Concentrate your networking and job search efforts on professional networking sites such as LinkedIn rather than social networking sites such as Facebook and Twitter. However, if you choose to use social networking sites in your job search, follow these tips:
- Consider anything put online as public.
- Make sure all of your social networking channels, such as Facebook, Twitter, and Pinterest, are up-to-date and consistent with each other before starting a job search or personal branding campaign using social media.
- Employers do not have the right to require you to provide logins and passwords to your social media accounts.
- Use privacy controls to make sure employers cannot access your account, but consider anything put on the Internet as public.
- Government organizations that require a security clearance (CIA, FBI, etc.) are able to access Facebook accounts (despite privacy controls). Social networking sites are considered open source intelligence.
- ‘Like’ organizations, but remember that the organization is then able to see your public profile.
- If you ‘like’ an organization, engage with it by adding feedback to discussion forums and asking questions in order to demonstrate your knowledge of and interest in the organization.
- Even when using privacy controls, keep your Facebook content clean.
- Do not have inappropriate photos on your account, such as drinking, risqué attire, etc.
- Do not have inappropriate comments on your account, such as drinking, drug use, foul language, discriminatory comments about people or organizations, or negative comments about an employer, co-worker, or professor.
- Do not join groups about inappropriate topics, such as drinking too much, being late to work, procrastinating, partying too much, etc.
- Monitor what your friends are writing on your wall and tagged photos of yourself.
- Use Facebook to provide a positive impression of your personal and professional interests.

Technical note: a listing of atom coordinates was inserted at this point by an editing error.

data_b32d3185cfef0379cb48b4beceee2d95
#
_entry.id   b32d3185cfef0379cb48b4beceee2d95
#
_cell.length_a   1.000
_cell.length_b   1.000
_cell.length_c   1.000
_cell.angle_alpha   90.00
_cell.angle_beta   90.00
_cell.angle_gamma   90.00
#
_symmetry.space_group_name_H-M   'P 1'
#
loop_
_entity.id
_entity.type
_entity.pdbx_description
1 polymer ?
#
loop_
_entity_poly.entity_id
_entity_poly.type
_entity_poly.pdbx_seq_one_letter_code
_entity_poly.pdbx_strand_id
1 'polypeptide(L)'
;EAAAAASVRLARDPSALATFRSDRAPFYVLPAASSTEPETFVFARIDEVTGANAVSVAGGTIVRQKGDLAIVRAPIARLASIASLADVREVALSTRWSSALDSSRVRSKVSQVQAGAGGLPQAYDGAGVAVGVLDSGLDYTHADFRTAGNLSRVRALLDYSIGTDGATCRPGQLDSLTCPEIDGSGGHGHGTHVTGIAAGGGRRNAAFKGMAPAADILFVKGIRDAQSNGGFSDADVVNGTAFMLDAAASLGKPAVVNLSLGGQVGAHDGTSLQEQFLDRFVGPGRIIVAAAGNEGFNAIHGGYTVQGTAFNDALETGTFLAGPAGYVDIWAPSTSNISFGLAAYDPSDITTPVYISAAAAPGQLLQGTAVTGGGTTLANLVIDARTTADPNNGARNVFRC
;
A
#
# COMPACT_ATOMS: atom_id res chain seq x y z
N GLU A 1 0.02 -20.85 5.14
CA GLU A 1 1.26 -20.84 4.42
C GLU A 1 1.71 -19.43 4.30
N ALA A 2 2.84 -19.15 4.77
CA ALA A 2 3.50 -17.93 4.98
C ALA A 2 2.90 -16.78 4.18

- Use correct grammar and spelling.
- Highlight community service, rewards, achievements, and interests.
- If an employer ‘friends’ you after an interview, direct the person to your LinkedIn profile instead. Respond by letting the employer know that your Facebook profile is for friends and personal acquaintances, and LinkedIn is for professional networking.
- Unless you are keeping your account entirely professional, you need to have two accounts: a personal account that is private with invitation-only followers, and a professional account that is public.
- For your professional account, use your real name for your handle.
- For your personal account, do not use your real name.
- Upload a professional photo of yourself onto your account.
- Write a brief bio about yourself that describes your strengths and professional interests, so people will know who you are.
- Create your complete profile (photo and bio) before following others.
- Have a baseline understanding of the industry before using Twitter, so you’ll be able to write informed tweets and comments.
- Follow industry leaders, organizations in which you are interested, and professional associations.
- Link Twitter to your LinkedIn page.
- Don’t worry about who is following you; use Twitter to follow others.
- What to tweet, if you tweet:
- Ask for help or advice about the profession.
- Recommend web resources, blog posts, videos, books, other tweeters, etc.
- Link to photos of professional projects, conferences, etc.
- Tweet about your own website or blog.
- Retweet comments, links, etc.
- Thank people who respond to your tweets.
- Check out the Pinterest boards of target organizations to learn more about their culture.
- Have separate boards for personal and professional interests; use your real name for your professional board.
- Use Pinterest to create a visual resume or portfolio to showcase your education, work experience, awards, and accomplishments. You’ll need to have pictures to demonstrate these things visually.
- Pin your resume to your board.
- Although photographs are key to Pinterest, it is also important to use the textbox to complement and describe photos.